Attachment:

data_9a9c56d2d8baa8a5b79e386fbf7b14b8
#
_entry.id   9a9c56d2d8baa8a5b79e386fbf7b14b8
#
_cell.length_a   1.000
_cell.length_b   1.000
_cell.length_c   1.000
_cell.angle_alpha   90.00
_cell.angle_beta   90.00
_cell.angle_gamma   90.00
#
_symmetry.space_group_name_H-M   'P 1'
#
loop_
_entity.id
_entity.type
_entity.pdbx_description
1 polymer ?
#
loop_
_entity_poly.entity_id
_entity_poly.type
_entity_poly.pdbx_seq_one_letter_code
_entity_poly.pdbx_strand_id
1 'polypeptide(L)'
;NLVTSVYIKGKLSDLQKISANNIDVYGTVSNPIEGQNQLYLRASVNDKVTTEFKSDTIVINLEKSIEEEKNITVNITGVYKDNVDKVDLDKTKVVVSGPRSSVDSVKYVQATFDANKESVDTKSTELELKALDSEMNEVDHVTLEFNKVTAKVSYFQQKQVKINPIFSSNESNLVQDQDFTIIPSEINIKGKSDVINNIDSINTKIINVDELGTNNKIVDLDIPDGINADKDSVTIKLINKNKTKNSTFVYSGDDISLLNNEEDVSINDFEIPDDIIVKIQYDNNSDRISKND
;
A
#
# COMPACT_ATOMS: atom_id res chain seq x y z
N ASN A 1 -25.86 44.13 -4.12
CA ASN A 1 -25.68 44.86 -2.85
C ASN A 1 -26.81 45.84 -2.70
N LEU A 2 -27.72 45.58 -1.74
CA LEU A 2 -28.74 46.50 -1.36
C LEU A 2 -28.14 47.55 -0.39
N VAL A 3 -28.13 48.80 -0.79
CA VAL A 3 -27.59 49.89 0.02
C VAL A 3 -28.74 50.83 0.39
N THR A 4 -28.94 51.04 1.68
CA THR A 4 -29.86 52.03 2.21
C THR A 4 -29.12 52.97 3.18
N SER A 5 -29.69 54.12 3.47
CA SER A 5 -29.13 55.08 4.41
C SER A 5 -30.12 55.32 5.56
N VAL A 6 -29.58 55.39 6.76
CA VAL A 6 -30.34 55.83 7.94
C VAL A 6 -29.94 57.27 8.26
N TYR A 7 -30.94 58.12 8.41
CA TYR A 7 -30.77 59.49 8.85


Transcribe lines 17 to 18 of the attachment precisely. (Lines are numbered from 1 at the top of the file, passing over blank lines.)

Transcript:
_entity.pdbx_description
1 polymer ?